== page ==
A strange account of ta'ey was told by Kamil Joo
He too could poke some fun, ta'ey ta'ey



© 2013, Sualeh Keen

__________________________________________________

Translation notes:

 [1] ta'ey ta'ey = A nonsense word. In other words, this satirical poem is an account of the nonsense happening in Kashmir.

Detailed explanation, courtesy Zareef Ahmad Zareef:

The ta'ey ta'ey verse-endings are used by singers (male or female) at marriage ceremonies while singing, e.g. "Yazmanas az chhuiy mubarak, ta'ey ta'ey", clapping their hands on "ta'ey ta'ey". Most commonly used by maenzim-yaers or matchmakers (usually effeminate) as clapping hands is their signature move. It is a "muqarrar" (repetitive) word to make the lines of the song rhyme, just like other repetitive words in Kashmiri marriage songs, e.g, lo lo, wesiyay, latiyay, etc. It also gives the audience a chance to sing along. Since everyone is not well-versed with the lyrics, the audience sings just these repetitive words, which therefore form a repetitive chorus.

[2] Tash Khas Khas is a deliberate mispronunciation of Tashakhus, which means 'identity' in Urdu.

[3] pheran = A kind of dress, the usual garment worn by Kashmiris, in shape like a night-gown with wide sleeves, and worn both by men and women. From the Persian word pairahan (dress).
kangri = a Kashmiri fire-pot used to keep warm during cold weather.

[4] Wali = Islamic leader, guardian.

[5] Allusion to Kashmiri poet Rehman Rahi’s mourning over the passing away of Sheikh Mohammad Abdullah. That is what the footnote in KOSHURAH ASAN TRAAYI stated. 

[6] Dolti Dev = A demonic person who removes a thing (say, a file) and puts it somewhere else, esp. with intent to deceive. Daulat is a honorific title which means "Richness".

[7] Hatim = Hatim al-Tai (or Hatemtai), a pre-Islamic Arabic poet and philanthrope known for his extreme generosity.

[8] Nabir Joo = "Nabir" means "outside" and "Joo" is Kashmiri equivalent of the Hindi honorific suffix "Ji". A funny generic name given to foreigners or a Kashmiri based abroad, and, literary, it means "Foreigner Sir".

[9] Jean Paul Sartre (1905-1980) was a French philosopher, dramatist, novelist, and political journalist. He combined phenomenology, metaphysics, and social theory into a single view called existentialism, which relates philosophical theory to life, literature, psychology, and politics.

[10] Progressives were the Marxist ideologues. Amin Kamil himself was a leading light of the Progressive Literary Movement of Kashmir.

[11] Rishi Vaer = Garden of Rishis. A title given to Kashmir for housing many saints, once upon a time.

[12] A sentence in broken Urdu, which sounds like: “I don’t consinder (sic) you no Lord Sahib.”

Saturday, 8 February 2014

'The All-Pervasive Politics of Rhetoric': A Short Story

Two Kashmiri Sunni friends, Khalid and Amjad, with quintissential Kashmiri features, were discussing the plight of the Kashmiri Hindus. They were well aware of the ongoing events, for their own Hindu acquaintances had been subjected to violence and threats by militants, some of whom were also their acquaintances. Khalid’s family had secretly given sanctuary to a Hindu family they were close to, the Kauls, and was helping them to leave the valley for the time-being, hoping they would return one day, but they had not shared this with any Muslim.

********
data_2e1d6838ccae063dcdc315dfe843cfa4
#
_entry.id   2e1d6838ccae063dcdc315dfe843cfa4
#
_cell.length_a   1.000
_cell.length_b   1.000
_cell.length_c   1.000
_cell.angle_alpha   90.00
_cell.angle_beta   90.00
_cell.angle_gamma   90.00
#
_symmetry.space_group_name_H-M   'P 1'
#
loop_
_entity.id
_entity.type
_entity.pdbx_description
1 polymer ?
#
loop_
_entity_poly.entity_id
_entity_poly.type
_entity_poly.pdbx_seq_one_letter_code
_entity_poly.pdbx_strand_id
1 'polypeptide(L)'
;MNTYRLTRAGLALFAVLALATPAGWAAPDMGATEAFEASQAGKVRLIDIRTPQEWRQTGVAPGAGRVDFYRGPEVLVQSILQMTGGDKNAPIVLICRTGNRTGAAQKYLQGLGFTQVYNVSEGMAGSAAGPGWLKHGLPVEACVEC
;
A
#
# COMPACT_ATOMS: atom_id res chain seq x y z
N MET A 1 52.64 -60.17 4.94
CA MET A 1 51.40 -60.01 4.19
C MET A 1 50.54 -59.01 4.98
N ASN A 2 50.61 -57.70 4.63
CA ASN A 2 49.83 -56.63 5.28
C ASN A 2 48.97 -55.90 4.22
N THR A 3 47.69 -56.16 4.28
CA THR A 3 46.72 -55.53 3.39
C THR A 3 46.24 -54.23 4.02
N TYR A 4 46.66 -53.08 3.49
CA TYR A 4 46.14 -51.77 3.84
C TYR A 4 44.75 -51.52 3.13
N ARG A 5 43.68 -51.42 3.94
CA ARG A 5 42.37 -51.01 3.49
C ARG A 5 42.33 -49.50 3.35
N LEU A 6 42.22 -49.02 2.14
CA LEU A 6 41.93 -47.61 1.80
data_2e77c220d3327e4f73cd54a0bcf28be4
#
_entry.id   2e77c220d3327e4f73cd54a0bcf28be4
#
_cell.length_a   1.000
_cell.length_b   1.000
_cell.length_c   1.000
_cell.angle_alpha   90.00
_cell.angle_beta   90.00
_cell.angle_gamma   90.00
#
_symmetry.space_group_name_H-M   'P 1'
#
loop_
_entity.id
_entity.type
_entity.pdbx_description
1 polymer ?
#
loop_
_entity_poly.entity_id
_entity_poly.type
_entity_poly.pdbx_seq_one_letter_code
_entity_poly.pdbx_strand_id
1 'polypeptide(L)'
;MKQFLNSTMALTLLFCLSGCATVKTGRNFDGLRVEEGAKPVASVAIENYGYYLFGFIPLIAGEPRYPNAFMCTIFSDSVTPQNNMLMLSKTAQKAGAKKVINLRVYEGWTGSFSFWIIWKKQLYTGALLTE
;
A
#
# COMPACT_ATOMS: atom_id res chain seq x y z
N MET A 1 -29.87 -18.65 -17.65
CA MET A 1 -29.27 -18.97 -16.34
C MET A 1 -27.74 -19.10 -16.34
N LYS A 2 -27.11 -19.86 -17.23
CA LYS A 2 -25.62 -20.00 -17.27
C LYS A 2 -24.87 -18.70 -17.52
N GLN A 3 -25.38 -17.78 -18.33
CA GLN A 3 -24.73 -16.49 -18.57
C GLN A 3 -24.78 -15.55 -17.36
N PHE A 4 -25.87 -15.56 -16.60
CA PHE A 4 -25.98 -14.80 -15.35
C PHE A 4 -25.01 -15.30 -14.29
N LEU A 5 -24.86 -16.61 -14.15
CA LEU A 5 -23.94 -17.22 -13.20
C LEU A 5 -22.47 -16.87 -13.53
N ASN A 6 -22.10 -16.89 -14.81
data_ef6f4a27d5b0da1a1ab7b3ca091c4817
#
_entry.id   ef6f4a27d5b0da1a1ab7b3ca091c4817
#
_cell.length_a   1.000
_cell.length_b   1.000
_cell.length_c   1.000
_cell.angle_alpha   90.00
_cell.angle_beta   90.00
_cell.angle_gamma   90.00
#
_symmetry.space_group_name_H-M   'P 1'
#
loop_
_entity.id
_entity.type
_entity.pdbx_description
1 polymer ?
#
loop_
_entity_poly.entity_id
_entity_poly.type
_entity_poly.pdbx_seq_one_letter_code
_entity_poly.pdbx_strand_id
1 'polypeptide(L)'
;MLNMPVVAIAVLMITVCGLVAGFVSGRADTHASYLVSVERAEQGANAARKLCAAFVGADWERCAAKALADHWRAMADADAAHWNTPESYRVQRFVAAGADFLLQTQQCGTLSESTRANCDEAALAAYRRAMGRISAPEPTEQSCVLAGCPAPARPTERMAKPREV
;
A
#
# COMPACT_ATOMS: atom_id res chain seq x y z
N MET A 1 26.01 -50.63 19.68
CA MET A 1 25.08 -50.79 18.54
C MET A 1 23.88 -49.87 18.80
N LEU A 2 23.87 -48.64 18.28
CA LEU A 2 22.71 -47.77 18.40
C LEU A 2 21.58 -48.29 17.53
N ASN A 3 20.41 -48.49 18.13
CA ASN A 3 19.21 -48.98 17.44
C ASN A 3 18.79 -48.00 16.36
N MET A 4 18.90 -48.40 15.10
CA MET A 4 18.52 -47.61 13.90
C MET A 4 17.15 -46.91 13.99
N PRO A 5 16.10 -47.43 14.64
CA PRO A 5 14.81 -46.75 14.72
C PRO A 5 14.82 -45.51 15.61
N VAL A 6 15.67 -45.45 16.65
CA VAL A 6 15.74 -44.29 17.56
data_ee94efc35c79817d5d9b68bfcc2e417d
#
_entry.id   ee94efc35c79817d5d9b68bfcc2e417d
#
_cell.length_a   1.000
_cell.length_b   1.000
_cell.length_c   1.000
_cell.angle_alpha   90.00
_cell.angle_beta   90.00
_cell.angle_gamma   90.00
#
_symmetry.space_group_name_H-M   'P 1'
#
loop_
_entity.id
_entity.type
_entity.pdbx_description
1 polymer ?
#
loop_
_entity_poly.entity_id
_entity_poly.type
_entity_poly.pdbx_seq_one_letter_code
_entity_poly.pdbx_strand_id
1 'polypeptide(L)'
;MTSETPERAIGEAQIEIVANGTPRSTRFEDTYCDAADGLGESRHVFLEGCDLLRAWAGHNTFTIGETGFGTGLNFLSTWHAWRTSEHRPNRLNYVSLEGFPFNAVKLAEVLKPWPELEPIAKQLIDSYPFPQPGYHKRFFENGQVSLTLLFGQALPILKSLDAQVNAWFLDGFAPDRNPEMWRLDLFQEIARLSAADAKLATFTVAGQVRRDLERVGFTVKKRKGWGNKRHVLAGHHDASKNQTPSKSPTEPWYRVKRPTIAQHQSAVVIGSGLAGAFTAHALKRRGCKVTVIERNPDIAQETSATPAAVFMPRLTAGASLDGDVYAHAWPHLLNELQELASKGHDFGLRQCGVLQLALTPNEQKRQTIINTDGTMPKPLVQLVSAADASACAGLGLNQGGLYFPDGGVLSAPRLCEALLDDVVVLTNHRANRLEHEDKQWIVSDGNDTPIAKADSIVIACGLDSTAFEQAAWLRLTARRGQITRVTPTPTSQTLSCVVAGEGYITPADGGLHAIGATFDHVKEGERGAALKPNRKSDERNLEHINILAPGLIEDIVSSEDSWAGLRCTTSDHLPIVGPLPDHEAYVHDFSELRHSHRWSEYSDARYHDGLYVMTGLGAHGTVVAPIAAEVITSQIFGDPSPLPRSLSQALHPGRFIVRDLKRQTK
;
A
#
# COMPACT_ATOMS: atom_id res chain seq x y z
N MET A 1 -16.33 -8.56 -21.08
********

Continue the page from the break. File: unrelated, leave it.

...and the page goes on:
Khalid was disgusted by the way fellow Kashmiris were being killed, raped, driven away, and said to Amjad - "Whatever happened to Kashmiriat? Whatever happened to our humanity?" Amjad replied annoyingly at what he perceived to be Khalid's naivete - "Why do you care about these rascals? These Hindus ruled over us for a hundred years (Dogras), deprived us of positions of power and made us engage in forced labour. And they are still ruling us (India). These folks have a screwed up religion - they worship cows, trees and what not, and even a child stealing butter as God! They have a history of burning widows with the bodies of their deceased husbands.They openly support India and not our azadi tehreek...These Pandits are all IB agents, let me tell you!" Khalid was annoyed, but felt it was futile to argue. If someone had chosen to pass judgment on a religion without studying it, was sure of all Kashmiri Hindus being IB agents and wanted to avenge wrongs committed by rulers back in history, there was little to be said. And though he believed that religion ought to be evaluated in the light of humanism and not vice versa, he decided to speak to Amjad in a language the latter would understand; so, he said – “Doesn’t Islam prohibit this? Our religion gives us rules of warfare, which prohibit cutting living trees and killing animals, except for the sake of food; then, where’s the question of killing unarmed human beings? And the Quran says that jihad is to be a defensive war against deprivation of the right to freedom of religion or forced displacement. No one is displacing us, nor is anyone stopping us from practising our faith. We have led peaceful lives as Indian citizens praying in our mosques and Sufi shrines and earning money by way of an influx of tourists from across the country and other parts of the world; then, what is this jihad for? I am talking of the Islam you and I have learnt from our pirs, not what these new madrasas are teaching.” Amjad looked a little confused, then said – “As Muslims, we must be governed by the sharia.” Then, he confidently asserted – “And why does India not implement the UN resolutions for a plebiscite? And why do they rig elections?” Khalid did not agree with Amjad’s version of the sharia, but did see a point in the rest of what he was saying (oblivious to the fact that the UN resolutions mandated a plebiscite only after Pakistan handed over the so-called Azad Kashmir to India or that Nehru had even tried to arrange a plebiscite, but the proposal got scrapped because the Pakistanis insisted on an American plebiscite commissioner), though he still couldn't get why unarmed Hindus had to be shot dead, and he knew that there were other Kashmiri Muslims, even those who were anti-India, who were not as radical-minded on the issue of the Kashmiri Hindus as Amjad was.

Khalid’s grandfather had been a participant in Shaikh Abdullah’s Quit Kashmir Movement and a fanatical admirer of Jawaharlal Nehru (justifying even his detaining Abdullah) and his idea of a socialist, secular India with J&K as a Muslim-majority province, something Khalid's father and Khalid had inherited, but he could indeed make sense of where the anti-India resentment in the minds of most Kashmiri Muslims, like his friend Amjad, was coming from.